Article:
• Cream ale:    Cream ales have more than one definition. They are often referred to as sweet golden American-style beer. One definition pertains to the packaging process of the beer where it is pressurized with nitrogen for a tap-like beer result. But the traditional definition is oriented towards the process upon which it is brewed. Creamy ales are top fermented then cold-conditioned like that of a lager, resulting in a creamy and cleaner beer with less of a fruity taste. Lager yeasts, corn or rice are sometimes added to the cold-conditioning.

• Framboise:    It seems as though Framboise Belgian-style beers are ales but one can suppose that lagers could also be made with raspberries. Many more fruits such as currents, peach and apricots can be incorporated in the brewing process yet it seems as though Framboise is the only one that earned its distinct name.

• Hefeweizen:    Literally, “yeast wheat” in German. An unfiltered wheat beer that is bottle conditioned and cloudy when served.

• Helles:    See “Pale” in German. Pale beer.

• Indian Pale ale (IPA):    Is pretty much the same as a Pale Ale, except that it tends to be less fruity yet hoppier. The “Indian” specification comes from the fact that these beers were essentially brewed for export to British soldiers in India.

• Kolsch:    Kolsh is light and golden. This German ale originated in Cologne. It is warm fermented yet cooled off like a lager would. Kolsch is a specification that was given to this brew style by the Cologne Brewery Association.

• Kriek:    A Belgian-style beer made with cherries.

• Lambic:    Ah, the wild one! Lambic is a Belgian ale that spontaneously ferments with wild yeast in the air in the brewery. It is pretty much brewed exclusively in the Pajottenland region of Belgium (southwest of Brussels) and in Brussels itself at the Cantillon Brewery and Museum. Its fermentation is considered unconventional as it is left to air with wild yeast which somehow ends up creating a bacterial culture; a process which has come to be known for its distinctive sour taste and aroma.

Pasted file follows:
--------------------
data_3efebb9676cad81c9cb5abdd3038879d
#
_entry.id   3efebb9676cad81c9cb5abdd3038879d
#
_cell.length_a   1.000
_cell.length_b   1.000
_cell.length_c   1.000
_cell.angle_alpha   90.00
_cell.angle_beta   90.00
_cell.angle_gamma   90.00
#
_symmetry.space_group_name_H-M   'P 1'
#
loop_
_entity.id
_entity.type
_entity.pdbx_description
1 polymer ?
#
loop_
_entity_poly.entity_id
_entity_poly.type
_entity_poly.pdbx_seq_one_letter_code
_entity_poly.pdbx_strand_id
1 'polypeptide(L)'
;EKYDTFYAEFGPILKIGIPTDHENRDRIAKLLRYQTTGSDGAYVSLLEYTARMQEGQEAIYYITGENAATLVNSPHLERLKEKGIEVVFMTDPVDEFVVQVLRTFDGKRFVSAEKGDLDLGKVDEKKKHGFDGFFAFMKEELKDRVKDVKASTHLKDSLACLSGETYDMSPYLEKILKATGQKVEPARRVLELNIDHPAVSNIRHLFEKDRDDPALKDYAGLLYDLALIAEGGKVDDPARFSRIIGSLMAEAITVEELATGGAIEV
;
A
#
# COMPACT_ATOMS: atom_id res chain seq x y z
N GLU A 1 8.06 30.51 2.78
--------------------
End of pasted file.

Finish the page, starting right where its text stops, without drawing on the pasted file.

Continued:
• Marzen:    Literally, “March” in German, which is the month the beer is brewed for consumption the following fall. A malty lager that originated in Germany, Marzen is traditionally brewed for Oktoberfest. It is also referred to as an Oktoberfest.

• Mead:    A fermented beverage made from honey.

• Mild:    An English-style beer that is dark in color but mild in alcoholic content.

• Old Ale:    A British-style ale that is medium strong and dark. It was aged, much like Biere de Garde but also often intended for pubs. These types of beers were often mixed with mild ale and / or aged enough so that a second fermentation process would occur. Pubs often mixed mild and old ales and created what would also become named as “Stock Ale”.

• Pale ale:    Is an English-style bitter, hoppy, medium-bodied beer. One of the most popular beer types in the world. It tends to be full in red fruit flavor and although can sometimes be bronzy or even reddish, it was in quite lighter than most beers at one time.

• Porter:    Porters are the predecessors of Stouts. In fact, Guinness’ Extra Stout used to be called Extra Superior Porter. Brewed in London for the porters. It is an English style dark Ale that tends to be chocolaty. They often have refreshing hop bitterness.

• Red ale:    See Amber.